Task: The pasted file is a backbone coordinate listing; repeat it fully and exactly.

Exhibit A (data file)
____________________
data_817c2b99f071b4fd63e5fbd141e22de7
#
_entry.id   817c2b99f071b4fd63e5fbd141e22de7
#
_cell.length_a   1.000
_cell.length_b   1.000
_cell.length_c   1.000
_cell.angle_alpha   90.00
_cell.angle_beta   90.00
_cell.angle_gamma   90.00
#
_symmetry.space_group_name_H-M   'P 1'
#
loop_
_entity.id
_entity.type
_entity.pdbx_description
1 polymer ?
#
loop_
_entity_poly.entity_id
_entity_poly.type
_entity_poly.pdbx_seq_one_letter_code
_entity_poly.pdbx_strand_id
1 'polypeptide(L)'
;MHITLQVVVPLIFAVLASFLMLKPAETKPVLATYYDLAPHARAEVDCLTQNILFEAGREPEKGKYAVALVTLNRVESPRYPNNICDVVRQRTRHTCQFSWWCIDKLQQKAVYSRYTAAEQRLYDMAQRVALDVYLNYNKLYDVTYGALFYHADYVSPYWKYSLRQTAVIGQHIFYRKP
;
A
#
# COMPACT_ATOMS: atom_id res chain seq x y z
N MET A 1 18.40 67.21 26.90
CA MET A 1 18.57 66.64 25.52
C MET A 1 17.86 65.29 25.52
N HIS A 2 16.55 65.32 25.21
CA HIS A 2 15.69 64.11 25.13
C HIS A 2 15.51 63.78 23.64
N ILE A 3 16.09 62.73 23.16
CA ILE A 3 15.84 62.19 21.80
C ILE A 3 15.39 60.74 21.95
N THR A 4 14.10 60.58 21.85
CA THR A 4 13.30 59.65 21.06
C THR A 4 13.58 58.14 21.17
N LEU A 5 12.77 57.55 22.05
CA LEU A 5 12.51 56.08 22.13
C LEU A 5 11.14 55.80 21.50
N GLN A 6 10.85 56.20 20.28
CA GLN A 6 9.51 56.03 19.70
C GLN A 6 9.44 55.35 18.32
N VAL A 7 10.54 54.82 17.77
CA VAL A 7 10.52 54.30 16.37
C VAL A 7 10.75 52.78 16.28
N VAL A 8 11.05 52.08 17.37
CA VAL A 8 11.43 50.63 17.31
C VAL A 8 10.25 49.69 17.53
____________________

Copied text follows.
data_817c2b99f071b4fd63e5fbd141e22de7
#
_entry.id   817c2b99f071b4fd63e5fbd141e22de7
#
_cell.length_a   1.000
_cell.length_b   1.000
_cell.length_c   1.000
_cell.angle_alpha   90.00
_cell.angle_beta   90.00
_cell.angle_gamma   90.00
#
_symmetry.space_group_name_H-M   'P 1'
#
loop_
_entity.id
_entity.type
_entity.pdbx_description
1 polymer ?
#
loop_
_entity_poly.entity_id
_entity_poly.type
_entity_poly.pdbx_seq_one_letter_code
_entity_poly.pdbx_strand_id
1 'polypeptide(L)'
;MHITLQVVVPLIFAVLASFLMLKPAETKPVLATYYDLAPHARAEVDCLTQNILFEAGREPEKGKYAVALVTLNRVESPRYPNNICDVVRQRTRHTCQFSWWCIDKLQQKAVYSRYTAAEQRLYDMAQRVALDVYLNYNKLYDVTYGALFYHADYVSPYWKYSLRQTAVIGQHIFYRKP
;
A
#
# COMPACT_ATOMS: atom_id res chain seq x y z
N MET A 1 18.40 67.21 26.90
CA MET A 1 18.57 66.64 25.52
C MET A 1 17.86 65.29 25.52
N HIS A 2 16.55 65.32 25.21
CA HIS A 2 15.69 64.11 25.13
C HIS A 2 15.51 63.78 23.64
N ILE A 3 16.09 62.73 23.16
CA ILE A 3 15.84 62.19 21.80
C ILE A 3 15.39 60.74 21.95
N THR A 4 14.10 60.58 21.85
CA THR A 4 13.30 59.65 21.06
C THR A 4 13.58 58.14 21.17
N LEU A 5 12.77 57.55 22.05
CA LEU A 5 12.51 56.08 22.13
C LEU A 5 11.14 55.80 21.50
N GLN A 6 10.85 56.20 20.28
CA GLN A 6 9.51 56.03 19.70
C GLN A 6 9.44 55.35 18.32
N VAL A 7 10.54 54.82 17.77
CA VAL A 7 10.52 54.30 16.37
C VAL A 7 10.75 52.78 16.28
N VAL A 8 11.05 52.08 17.37
CA VAL A 8 11.43 50.63 17.31
C VAL A 8 10.25 49.69 17.53